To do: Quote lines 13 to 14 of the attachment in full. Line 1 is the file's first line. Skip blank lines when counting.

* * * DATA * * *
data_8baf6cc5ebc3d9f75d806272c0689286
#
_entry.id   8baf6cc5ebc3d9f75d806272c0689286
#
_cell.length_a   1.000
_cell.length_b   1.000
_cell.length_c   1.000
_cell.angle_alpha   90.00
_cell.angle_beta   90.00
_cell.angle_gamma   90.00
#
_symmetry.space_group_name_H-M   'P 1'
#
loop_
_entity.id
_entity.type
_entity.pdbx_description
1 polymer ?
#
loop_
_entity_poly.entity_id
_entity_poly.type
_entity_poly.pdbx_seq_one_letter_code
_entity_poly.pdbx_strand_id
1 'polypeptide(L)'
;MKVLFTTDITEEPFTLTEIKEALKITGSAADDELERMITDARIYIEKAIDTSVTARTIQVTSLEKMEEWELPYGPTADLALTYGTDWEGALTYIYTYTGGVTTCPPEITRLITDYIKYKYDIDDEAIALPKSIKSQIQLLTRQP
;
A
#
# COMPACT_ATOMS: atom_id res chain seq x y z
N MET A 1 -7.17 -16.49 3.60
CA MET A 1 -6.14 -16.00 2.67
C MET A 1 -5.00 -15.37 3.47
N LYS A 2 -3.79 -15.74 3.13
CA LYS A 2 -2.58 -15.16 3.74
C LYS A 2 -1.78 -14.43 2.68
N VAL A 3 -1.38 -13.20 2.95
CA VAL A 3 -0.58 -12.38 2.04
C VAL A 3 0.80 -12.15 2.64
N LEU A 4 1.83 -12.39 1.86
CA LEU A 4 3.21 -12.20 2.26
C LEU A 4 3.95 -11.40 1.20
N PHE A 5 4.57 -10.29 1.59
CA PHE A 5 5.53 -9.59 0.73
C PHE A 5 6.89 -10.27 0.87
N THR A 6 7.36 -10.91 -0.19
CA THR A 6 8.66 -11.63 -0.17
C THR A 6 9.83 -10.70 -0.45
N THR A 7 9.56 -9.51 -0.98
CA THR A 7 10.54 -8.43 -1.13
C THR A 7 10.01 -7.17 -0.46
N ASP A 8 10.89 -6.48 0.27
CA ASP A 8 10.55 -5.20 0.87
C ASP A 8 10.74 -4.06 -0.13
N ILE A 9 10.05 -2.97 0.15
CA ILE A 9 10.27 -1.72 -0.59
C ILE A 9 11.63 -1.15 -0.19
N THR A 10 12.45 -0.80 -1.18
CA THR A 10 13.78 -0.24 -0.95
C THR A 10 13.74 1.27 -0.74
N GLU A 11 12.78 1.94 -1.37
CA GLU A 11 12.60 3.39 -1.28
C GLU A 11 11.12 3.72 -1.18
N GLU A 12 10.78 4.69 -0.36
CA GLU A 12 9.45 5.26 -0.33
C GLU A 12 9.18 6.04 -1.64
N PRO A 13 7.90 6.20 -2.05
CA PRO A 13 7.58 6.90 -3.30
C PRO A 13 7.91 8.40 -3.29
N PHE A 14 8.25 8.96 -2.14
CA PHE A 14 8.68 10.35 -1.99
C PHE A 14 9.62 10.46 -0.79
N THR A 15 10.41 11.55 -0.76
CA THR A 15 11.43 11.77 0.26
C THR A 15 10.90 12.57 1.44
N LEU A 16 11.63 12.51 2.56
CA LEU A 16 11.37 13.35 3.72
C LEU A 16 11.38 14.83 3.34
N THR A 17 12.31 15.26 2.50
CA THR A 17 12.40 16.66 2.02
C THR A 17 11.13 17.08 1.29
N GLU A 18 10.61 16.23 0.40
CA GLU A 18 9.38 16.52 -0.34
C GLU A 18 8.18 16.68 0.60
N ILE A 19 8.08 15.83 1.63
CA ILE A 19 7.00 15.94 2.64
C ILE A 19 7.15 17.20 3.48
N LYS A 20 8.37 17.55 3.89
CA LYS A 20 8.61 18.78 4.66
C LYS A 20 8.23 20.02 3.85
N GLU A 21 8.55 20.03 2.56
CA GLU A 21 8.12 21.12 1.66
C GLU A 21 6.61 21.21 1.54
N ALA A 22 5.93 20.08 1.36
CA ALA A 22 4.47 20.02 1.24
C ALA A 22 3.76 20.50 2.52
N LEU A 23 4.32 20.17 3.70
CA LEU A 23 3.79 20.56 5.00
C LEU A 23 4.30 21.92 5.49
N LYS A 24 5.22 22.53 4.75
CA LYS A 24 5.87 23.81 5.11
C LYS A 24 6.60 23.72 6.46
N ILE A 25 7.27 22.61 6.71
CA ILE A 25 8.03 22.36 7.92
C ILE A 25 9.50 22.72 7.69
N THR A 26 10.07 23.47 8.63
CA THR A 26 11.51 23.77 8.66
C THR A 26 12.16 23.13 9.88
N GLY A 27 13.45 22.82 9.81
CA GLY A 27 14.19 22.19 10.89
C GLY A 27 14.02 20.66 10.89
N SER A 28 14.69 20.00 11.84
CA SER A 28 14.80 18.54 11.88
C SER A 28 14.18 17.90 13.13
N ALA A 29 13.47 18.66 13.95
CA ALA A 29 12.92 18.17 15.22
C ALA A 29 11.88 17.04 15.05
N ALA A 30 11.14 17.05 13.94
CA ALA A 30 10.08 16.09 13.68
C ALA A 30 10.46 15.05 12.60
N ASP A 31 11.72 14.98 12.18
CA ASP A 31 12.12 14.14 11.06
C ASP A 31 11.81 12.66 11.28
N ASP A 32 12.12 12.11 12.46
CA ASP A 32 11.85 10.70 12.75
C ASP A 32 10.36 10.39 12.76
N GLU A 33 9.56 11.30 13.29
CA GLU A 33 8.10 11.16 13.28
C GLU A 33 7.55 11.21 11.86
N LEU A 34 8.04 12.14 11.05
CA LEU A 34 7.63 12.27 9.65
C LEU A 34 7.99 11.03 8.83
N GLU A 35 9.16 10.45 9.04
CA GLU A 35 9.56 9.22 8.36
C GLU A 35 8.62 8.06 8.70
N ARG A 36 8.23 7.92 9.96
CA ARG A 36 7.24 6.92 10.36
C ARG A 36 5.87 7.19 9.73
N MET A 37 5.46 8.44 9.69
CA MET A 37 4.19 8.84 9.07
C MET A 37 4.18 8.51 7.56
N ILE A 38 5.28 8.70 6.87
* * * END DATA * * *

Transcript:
#
loop_